Rolls-Royce is expanding its range of products for emergency power applications and, with effect from 1 July 2020, is acquiring Belgian company Kinolt, a specialist in dynamic, uninterruptible power supply systems for particularly safety-critical consumers. They are mainly used in data centers, hospitals or industrial companies with especially sensitive production processes.
The company, based in Liège (Belgium), employs around 290 people, has production facilities in Liège and Willich (Germany), and has service and sales offices across the world.
Momentous power supplies
Kinolt's technology consists of a combination of rotating, kinetic mass storage devices – effectively using momentum to store energy – plus a diesel engine and a generator that doubles up as an electric motor. A special control unit, a power panel and a choke complete the system. As long as the electricity flows from the public grid, it powers the electric motor which in turn drives the kinetic mass accumulator – a flywheel weighing several metric tons. In this operating state (called the Conditioning Mode) the system acts as a voltage stabilizer and mains filter (e.g. for harmonics).
If the public grid fails, the kinetic accumulator immediately takes over, driving the generator via an inductive coupling and ensuring that customer consumers continue to be fed with uninterrupted, stable voltage until the diesel engine has been started and engaged. Now the diesel engine provides the power to drive the generator, again stabilized by the kinetic energy accumulator. This operating state is referred to as the Independent Mode.
Until now, Rolls-Royce has offered MTU standby gensets only. However, these require a certain amount of time to get going. In order to bridge this and obtain power without interruption, customers often use battery storage. The Kinolt system obviates the need for this battery bank. The great benefit of an uninterruptible power supply system using a kinetic energy accumulator is that it is much more energy-efficient than one using batteries.
“With this acquisition, Power Systems is making another major stride in its transformation from an engine manufacturer to a provider of integrated solutions. With Kinolt's expertise, we are the only manufacturer able to supply our customers with all components – and thus a complete system – for uninterrupted power generation,”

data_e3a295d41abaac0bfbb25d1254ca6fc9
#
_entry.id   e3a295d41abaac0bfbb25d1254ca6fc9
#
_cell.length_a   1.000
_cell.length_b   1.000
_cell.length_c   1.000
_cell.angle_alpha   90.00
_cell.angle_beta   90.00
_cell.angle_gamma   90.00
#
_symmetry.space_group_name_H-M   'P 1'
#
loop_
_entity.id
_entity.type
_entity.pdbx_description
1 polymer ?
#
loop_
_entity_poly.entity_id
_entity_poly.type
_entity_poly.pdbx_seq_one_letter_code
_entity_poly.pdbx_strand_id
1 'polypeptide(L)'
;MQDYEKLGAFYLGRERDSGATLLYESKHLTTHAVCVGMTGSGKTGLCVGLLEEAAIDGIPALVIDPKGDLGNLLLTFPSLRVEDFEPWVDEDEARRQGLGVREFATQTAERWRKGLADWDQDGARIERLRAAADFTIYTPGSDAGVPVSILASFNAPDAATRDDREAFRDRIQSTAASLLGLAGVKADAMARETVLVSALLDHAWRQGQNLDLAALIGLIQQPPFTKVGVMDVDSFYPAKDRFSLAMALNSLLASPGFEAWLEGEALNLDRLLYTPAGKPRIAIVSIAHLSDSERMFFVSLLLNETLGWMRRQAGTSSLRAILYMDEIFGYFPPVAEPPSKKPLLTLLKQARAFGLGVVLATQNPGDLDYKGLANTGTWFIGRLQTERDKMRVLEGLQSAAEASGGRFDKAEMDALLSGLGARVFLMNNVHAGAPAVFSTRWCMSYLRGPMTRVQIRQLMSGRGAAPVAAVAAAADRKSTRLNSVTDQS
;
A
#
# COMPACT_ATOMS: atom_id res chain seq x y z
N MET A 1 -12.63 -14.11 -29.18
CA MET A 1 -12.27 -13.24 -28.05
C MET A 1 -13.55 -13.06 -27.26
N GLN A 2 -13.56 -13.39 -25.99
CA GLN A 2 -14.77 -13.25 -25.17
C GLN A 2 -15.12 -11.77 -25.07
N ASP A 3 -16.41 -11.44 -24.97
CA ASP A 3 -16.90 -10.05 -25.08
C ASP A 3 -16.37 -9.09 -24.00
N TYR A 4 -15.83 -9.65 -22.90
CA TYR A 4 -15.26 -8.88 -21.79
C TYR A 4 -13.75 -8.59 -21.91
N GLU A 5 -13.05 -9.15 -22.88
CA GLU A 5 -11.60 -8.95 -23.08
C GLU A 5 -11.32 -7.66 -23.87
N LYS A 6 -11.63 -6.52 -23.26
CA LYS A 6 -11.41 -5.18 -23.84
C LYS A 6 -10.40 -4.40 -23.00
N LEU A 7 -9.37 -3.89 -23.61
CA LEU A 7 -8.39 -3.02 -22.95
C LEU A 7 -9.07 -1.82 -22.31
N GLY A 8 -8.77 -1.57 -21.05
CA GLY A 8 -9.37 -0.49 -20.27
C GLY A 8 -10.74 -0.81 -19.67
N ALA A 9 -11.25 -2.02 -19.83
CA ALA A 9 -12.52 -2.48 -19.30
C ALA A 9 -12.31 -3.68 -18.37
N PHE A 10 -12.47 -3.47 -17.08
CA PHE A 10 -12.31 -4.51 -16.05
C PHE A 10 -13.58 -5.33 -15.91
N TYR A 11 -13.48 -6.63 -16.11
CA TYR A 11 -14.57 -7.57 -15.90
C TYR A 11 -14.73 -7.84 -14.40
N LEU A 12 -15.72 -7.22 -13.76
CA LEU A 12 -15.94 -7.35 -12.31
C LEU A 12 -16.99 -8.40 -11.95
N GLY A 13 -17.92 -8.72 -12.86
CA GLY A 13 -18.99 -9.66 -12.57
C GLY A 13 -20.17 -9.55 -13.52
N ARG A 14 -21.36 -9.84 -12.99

Explanation for experts:
How does that work?
At its heart is a kinetic energy accumulator, a clever but simple system for storing and retrieving kinetic energy. The kinetic energy accumulator consists of two rotating parts: an outer rotor running freely around an inner rotor which is driven by the main shaft and rotates at 1,500 rpm (50 Hz) or 1,800 rpm (60 Hz). It has two sets of windings: a three-phase alternating current winding and a direct current winding.
Rotating magnetic fields and masses
In Conditioning Mode, the AC winding is energized to create a rotating magnetic field that rotates the outer rotor at a maximum speed of 3,000 rpm. However, the relative speed between the inner and outer rings of the bearings is only 1,500 rpm, since the shaft itself rotates at 1,500 rpm. The external rotor stores kinetic energy advantageously, since the amount of kinetic energy increases exponentially as the distance from the center of rotation increases.
In Independent Mode, the DC winding is fed and the outer rotor is electrically coupled to the inner rotor by induction. Its kinetic energy is transferred to the inner rotor – driving it. This energy transfer is regulated by precise control of the current fed into the DC winding. The accumulator for the kinetic energy is an entirely brushless system.
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